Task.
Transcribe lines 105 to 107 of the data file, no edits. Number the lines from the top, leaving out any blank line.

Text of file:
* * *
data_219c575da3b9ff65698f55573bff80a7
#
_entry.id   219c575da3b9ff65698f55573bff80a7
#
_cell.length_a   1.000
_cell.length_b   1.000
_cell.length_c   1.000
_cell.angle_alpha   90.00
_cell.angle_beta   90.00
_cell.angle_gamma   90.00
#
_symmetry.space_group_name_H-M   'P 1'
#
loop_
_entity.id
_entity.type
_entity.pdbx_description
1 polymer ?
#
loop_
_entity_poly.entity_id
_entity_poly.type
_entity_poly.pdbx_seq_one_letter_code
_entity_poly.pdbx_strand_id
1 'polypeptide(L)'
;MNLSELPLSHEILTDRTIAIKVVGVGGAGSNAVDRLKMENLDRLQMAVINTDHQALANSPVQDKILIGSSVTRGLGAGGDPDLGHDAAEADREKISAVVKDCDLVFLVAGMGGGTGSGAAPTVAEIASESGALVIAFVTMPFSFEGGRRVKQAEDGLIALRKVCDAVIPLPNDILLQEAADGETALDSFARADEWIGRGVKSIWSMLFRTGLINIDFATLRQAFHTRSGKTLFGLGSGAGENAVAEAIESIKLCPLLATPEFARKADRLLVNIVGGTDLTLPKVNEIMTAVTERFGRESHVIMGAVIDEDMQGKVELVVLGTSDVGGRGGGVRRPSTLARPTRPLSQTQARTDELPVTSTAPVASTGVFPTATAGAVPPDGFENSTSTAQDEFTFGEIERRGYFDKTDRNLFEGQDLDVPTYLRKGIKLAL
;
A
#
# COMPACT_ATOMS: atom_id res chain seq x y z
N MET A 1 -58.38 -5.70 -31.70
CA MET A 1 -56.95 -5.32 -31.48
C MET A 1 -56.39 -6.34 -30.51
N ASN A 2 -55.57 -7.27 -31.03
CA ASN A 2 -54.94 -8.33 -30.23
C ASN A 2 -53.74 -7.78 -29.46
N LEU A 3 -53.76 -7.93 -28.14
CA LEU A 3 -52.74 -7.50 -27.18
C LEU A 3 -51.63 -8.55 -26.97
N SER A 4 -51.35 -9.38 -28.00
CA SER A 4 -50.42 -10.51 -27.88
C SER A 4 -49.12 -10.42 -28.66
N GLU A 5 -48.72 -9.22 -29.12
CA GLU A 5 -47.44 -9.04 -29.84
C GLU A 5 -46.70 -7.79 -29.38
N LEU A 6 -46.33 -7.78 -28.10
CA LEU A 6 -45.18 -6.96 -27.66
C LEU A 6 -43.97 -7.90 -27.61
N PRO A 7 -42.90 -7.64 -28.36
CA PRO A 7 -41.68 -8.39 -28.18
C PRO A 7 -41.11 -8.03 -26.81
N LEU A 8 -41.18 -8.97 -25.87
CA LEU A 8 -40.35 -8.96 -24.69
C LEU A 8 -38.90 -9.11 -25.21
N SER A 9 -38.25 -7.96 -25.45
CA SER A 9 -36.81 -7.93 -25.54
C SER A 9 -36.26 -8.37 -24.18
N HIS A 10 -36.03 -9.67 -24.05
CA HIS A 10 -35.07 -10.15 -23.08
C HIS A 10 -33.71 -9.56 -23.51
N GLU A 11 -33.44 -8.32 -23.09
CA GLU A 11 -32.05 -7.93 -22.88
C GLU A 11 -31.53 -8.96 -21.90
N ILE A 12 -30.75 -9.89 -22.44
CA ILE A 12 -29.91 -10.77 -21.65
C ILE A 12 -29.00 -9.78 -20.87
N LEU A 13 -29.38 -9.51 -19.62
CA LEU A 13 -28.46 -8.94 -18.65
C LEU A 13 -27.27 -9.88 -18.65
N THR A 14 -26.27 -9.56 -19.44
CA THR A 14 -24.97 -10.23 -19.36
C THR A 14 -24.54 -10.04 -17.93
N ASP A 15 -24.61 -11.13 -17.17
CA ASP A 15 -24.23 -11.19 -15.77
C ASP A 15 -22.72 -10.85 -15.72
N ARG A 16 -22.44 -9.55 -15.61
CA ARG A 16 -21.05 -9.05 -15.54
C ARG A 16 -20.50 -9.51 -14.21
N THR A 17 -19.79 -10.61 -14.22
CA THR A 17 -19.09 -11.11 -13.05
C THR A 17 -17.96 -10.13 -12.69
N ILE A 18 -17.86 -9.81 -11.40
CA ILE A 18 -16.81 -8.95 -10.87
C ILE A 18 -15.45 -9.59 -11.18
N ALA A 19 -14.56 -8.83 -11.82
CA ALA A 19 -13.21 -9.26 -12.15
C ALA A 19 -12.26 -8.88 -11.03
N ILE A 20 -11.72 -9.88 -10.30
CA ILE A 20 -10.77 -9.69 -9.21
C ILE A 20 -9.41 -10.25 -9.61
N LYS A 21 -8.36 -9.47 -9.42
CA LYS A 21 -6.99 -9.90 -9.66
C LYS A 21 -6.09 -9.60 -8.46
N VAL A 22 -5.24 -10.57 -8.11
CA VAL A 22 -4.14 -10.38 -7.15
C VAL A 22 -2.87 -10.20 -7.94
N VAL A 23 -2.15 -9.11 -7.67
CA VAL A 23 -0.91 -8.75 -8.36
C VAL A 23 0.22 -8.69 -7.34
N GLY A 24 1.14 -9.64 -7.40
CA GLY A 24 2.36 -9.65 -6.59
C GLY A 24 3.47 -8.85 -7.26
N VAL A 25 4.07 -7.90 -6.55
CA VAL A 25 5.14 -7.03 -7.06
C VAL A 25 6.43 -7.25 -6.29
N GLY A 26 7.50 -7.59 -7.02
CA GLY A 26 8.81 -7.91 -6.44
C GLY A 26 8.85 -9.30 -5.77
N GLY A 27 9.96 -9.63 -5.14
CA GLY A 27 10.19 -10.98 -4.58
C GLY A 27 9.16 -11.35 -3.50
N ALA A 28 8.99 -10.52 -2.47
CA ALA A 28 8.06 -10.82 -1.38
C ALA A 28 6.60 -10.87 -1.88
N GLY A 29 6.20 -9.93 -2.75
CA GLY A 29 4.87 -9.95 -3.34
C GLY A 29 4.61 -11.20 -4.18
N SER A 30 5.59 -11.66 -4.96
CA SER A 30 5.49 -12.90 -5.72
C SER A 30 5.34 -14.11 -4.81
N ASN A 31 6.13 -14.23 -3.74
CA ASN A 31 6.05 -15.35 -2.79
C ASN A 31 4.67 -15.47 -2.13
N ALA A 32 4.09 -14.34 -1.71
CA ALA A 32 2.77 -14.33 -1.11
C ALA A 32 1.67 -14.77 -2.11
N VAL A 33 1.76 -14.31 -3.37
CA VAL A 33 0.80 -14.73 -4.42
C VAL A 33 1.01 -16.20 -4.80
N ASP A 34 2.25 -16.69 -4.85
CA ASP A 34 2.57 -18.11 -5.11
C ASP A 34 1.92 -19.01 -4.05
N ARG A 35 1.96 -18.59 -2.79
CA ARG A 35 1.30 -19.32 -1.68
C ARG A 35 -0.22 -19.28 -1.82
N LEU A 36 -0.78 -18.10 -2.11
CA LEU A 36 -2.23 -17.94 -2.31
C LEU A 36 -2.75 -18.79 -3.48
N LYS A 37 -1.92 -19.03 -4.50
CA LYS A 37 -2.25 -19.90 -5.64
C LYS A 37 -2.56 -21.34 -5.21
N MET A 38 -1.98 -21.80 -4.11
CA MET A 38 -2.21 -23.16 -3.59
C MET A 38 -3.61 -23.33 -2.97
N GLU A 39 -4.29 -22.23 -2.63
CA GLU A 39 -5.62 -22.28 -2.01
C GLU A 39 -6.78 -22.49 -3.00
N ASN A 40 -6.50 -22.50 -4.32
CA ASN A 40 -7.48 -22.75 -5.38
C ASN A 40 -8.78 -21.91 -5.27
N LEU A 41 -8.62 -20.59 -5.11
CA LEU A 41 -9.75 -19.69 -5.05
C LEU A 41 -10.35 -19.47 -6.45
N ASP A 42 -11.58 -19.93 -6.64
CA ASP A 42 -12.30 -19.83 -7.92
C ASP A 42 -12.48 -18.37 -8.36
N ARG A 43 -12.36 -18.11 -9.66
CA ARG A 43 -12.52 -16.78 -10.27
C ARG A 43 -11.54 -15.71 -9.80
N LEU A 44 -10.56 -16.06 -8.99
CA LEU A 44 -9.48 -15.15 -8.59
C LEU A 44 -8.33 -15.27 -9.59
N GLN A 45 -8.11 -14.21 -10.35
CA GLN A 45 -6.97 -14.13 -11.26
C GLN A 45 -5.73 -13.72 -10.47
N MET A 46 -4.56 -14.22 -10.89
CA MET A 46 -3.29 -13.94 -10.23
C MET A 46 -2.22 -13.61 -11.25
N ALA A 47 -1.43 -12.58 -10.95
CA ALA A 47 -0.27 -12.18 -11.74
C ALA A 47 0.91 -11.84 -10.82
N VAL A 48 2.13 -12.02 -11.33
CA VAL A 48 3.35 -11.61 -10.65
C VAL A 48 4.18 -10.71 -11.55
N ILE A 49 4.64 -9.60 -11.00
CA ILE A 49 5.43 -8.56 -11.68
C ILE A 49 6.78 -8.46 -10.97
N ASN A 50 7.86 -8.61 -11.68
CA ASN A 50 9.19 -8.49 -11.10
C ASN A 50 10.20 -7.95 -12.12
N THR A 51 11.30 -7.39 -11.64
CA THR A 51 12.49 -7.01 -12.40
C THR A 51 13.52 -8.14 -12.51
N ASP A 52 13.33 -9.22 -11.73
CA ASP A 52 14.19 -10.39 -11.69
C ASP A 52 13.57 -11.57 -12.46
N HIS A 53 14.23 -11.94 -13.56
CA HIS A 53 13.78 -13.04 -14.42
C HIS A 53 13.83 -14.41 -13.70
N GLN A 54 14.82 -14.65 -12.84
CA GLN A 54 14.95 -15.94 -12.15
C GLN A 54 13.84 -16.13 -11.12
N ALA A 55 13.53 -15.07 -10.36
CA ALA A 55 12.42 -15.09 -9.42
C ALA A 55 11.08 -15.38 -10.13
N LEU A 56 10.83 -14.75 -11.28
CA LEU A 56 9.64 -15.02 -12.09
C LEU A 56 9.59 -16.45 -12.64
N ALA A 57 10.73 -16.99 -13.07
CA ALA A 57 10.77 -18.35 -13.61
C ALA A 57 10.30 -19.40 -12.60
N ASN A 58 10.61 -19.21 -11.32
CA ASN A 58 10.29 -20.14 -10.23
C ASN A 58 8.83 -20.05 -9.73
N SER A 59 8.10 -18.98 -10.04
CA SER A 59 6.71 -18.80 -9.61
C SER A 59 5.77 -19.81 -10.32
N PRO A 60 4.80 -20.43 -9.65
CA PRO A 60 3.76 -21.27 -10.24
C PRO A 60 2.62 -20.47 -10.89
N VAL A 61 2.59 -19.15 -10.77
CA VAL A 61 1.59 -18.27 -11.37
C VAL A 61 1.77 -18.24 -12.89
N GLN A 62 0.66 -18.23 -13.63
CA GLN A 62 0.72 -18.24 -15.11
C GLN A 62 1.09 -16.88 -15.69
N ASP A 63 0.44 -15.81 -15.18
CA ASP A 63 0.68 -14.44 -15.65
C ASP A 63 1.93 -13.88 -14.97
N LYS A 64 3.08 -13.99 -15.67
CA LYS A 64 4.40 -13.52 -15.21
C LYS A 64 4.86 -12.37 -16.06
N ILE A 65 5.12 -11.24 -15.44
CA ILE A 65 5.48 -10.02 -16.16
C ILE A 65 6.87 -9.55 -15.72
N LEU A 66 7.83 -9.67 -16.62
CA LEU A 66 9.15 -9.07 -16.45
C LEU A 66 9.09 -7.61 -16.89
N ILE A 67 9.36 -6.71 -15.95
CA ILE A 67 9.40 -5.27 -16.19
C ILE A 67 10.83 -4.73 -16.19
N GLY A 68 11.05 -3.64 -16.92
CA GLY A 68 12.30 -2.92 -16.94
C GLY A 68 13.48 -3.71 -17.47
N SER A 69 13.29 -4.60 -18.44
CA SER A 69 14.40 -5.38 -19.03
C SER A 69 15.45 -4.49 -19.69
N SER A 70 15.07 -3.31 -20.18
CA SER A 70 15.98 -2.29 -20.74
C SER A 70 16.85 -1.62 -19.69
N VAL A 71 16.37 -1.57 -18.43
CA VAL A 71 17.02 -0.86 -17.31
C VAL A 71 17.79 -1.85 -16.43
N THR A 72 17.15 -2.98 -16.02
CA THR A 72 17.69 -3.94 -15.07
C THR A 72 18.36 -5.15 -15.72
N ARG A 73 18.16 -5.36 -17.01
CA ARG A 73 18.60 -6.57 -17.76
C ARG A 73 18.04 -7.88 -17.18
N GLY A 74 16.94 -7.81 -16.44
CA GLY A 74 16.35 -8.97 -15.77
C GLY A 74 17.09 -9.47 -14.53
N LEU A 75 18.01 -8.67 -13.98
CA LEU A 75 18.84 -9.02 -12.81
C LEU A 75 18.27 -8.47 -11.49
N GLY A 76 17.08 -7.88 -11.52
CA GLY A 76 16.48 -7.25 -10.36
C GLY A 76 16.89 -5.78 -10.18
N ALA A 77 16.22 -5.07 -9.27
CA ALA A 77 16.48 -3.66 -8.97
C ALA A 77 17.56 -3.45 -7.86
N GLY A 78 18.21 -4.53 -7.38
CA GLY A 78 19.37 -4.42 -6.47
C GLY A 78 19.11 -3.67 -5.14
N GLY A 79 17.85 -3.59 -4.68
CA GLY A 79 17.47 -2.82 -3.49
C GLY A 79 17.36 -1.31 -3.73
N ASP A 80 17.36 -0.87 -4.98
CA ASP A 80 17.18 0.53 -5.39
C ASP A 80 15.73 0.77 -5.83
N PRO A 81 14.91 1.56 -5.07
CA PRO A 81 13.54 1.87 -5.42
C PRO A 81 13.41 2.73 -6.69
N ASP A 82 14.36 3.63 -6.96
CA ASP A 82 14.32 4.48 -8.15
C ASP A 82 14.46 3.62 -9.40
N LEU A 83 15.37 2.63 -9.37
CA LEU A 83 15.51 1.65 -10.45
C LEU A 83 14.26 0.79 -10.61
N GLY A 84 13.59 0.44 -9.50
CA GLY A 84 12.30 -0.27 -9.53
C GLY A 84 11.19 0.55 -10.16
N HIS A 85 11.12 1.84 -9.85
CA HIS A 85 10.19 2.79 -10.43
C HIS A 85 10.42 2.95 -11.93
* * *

C VAL A 25 6.43 -7.25 -6.29
N GLY A 26 7.50 -7.59 -7.02
CA GLY A 26 8.81 -7.91 -6.44